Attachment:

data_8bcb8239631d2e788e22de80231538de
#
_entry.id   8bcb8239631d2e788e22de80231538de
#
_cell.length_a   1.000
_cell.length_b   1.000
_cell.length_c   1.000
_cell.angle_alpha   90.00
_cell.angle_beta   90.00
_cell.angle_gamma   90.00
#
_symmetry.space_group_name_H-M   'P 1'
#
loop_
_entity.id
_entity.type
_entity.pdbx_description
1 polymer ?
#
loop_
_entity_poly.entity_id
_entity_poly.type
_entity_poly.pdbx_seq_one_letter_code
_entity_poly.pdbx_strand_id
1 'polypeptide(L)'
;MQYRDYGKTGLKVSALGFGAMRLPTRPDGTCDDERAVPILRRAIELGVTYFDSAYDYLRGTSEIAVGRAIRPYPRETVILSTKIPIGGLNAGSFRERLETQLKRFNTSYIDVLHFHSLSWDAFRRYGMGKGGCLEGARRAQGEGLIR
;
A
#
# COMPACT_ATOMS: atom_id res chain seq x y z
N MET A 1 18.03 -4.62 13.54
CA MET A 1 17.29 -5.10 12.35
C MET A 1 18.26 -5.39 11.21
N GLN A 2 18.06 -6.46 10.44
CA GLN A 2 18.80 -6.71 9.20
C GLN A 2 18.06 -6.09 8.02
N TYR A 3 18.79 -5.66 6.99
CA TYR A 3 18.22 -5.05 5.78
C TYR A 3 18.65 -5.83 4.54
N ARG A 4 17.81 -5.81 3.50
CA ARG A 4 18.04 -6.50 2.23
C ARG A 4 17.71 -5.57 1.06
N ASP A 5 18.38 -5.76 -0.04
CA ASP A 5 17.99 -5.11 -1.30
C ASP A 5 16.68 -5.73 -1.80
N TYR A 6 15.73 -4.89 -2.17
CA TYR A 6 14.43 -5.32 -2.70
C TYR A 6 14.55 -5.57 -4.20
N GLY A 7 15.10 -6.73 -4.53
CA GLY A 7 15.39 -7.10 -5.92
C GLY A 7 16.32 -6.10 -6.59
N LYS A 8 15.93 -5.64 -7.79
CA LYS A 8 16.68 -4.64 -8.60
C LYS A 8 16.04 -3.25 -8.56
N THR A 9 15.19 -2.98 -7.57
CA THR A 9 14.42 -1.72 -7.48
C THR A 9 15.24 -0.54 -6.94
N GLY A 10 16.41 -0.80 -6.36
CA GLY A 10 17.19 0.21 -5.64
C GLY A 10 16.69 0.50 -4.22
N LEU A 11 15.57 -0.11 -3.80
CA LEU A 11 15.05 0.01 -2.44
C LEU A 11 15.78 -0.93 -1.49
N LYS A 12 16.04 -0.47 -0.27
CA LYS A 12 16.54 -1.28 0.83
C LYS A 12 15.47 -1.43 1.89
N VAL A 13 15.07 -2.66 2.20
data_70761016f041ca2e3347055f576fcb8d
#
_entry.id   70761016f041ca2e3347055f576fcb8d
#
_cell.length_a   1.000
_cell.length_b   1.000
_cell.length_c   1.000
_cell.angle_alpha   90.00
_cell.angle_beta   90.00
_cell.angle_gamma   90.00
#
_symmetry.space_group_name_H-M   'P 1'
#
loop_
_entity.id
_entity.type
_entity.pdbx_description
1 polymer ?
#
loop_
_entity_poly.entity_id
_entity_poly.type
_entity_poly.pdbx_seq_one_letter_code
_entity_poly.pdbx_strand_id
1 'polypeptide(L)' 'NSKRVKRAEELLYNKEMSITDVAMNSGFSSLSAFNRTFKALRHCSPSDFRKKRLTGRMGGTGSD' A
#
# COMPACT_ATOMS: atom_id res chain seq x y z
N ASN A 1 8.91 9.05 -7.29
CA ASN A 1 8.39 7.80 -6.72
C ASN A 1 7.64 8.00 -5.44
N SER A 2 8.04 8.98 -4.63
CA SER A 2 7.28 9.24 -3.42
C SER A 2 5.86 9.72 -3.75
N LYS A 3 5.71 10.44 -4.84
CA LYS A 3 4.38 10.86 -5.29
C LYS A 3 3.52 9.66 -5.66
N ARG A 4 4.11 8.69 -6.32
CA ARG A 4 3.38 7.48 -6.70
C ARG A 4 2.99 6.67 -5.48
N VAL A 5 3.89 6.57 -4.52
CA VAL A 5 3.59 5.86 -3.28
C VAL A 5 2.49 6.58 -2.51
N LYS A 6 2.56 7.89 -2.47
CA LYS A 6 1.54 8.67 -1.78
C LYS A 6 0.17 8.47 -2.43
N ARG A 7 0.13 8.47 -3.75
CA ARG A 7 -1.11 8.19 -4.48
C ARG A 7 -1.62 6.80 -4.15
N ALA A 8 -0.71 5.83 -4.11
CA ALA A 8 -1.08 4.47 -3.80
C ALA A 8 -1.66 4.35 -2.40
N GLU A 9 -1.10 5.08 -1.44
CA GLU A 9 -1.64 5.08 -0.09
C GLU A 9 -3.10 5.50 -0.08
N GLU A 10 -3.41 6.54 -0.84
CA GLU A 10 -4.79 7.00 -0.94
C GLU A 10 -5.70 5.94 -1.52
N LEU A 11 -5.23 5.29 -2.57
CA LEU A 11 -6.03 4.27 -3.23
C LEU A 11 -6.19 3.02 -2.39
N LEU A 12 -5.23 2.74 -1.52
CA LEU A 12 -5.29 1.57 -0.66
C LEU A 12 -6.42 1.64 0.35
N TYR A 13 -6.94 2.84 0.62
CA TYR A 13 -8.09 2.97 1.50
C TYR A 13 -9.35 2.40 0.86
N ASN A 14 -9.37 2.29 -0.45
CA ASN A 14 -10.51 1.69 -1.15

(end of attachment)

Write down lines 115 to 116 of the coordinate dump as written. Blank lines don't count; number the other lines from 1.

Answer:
C ARG A 7 -1.62 6.80 -4.15
N ALA A 8 -0.71 5.83 -4.11